Sunday, November 30, 2014

Help Identify this tap

Recently I have been receiving requests for help with the identification of  odd old "faucets". Far be it from me to claim that I know and or have seen it all. Frankly I'm not even certain some of these things are meant for use with domestic water. After a few emails and some time spent puzzling over the photos I am sent I come to the point where I would have to say, "Search me buddy".
That is where I was yesterday with this item. Then it occurred to me that I have a blog now, and it is getting traffic! Maybe I could use the blog as a forum, someone out there must know what this thing is. At that point, wanting to be correct in my internet civilities, I asked for permission to post the photos that were sent to me. Permission was granted and so here they are.
I will paste the brief conversation that has transpired to this point.   

I recently purchased a unique faucet and have spent hours trying to figure out what exactly it is. I was hoping you could help. It is large nickel plated (I think) with two valves, but only one supply line.

OK I'm intrigued but I am going to need some photos.  Brian, <>

 Thanks for looking at these.

That is really quite large. I would guess that the handle that alines with the shank controls flow rate while the handle on top merely is an on/off control.
I would not assume that this valve was intended for domestic water, it could be some kind of a beverage tap. The rubber spout suggests a bottle filler.
Perhaps I should put your photos on a blog page and invite comments.
Thanks for the look at it, Brian.

Go ahead and share the pics. The spout is not rubber. It is a plastic like material that threads on to the tap.

   The photo with the measure was not the lead photo, when I got to it and realized how large this tap is it helped me see that the seeming narrow shank is probably at least 3/8ths IPS.

This is the only photo with the mounting hardware in place.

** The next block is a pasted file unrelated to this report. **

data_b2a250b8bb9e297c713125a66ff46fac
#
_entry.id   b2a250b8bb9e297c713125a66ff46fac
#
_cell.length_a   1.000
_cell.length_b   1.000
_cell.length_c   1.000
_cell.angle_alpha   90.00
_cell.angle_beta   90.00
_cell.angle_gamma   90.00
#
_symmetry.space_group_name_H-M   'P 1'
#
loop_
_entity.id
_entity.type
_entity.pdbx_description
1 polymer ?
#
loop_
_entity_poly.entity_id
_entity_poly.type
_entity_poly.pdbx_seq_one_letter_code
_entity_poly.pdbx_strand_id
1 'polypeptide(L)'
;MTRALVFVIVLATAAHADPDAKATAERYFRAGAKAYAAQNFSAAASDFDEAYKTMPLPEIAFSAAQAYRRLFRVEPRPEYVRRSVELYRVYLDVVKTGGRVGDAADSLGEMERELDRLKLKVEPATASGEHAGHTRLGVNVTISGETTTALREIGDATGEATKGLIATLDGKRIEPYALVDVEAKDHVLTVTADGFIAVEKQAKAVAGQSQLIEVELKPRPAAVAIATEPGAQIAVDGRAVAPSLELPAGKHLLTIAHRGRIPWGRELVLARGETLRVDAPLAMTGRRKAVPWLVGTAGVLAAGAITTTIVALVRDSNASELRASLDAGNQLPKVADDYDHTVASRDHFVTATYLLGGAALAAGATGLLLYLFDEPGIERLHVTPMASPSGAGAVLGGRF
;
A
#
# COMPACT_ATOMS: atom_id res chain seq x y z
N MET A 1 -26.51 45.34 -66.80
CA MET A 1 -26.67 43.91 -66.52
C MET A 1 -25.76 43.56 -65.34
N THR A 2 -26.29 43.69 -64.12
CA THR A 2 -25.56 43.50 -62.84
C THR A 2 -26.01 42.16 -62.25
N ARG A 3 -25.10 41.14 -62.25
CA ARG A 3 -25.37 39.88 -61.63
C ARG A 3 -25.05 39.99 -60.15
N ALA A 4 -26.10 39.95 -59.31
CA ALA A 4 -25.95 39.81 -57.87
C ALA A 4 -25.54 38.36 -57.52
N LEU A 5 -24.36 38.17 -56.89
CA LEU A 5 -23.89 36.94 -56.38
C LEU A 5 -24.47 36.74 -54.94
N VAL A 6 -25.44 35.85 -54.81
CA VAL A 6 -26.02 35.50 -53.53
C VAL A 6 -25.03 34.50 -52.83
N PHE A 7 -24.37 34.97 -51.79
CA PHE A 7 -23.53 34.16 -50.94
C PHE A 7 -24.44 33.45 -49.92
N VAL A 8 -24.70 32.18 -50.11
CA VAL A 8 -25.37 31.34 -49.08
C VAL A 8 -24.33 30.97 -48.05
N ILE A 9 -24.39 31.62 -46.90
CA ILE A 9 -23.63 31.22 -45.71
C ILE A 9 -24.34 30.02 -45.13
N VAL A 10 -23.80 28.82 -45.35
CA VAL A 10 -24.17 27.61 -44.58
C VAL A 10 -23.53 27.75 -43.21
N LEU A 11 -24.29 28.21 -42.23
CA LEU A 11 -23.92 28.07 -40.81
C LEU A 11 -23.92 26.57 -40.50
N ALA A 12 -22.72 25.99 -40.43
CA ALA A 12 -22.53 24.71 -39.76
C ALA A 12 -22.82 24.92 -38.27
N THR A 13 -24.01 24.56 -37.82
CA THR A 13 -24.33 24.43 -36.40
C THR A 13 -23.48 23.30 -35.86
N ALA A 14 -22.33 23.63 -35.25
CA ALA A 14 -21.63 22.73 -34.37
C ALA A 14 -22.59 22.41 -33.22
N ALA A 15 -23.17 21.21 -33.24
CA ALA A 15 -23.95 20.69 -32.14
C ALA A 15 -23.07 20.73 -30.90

There it is, anyone out there know what this is? 
How it works, and what it is used for?
Post comments here or email me at, 
Thanks, Brian.

Thursday, November 13, 2014

Generous replies  is receiving emails on a daily basis now that the site is exceeding 500 unique visitors a day. I answer each query personally, this is a one-geek show BTW. My experience through the years has been that the really nice folks far outnumber the difficult clients and the internet has proven to be much the same.
I thought I would share some of the closing responses I have received lately, They are much appreciated.

Your thankful servant, Brian. <>

You da man.  The back flushing hot water lines worked as promised.  Made our life much easier today!
Thanks too for your great website and what you are doing to restore pieces versus throwing things out!  I'm restoring a house and it is quite sad how hard it is to find anyone with skill sets to really build or repair things like they did in my parents' day. I wish I had more of the necessary skills to get things like this done. 
That was extremely helpful, and saved me the trouble of driving an hour to get handles I couldn’t use! 
Thanks so much. Cheers! 
Brian, thanks for the info. that's just what I was needing to hear.
: Dear Mr. Geek,
My name is _____ and we spoke earlier.  I am thankful for a person who is as generous as you who would spend more time with me than my dermatologist did while charging me up the yin yang. I cut out the brass bushing and I am on my way.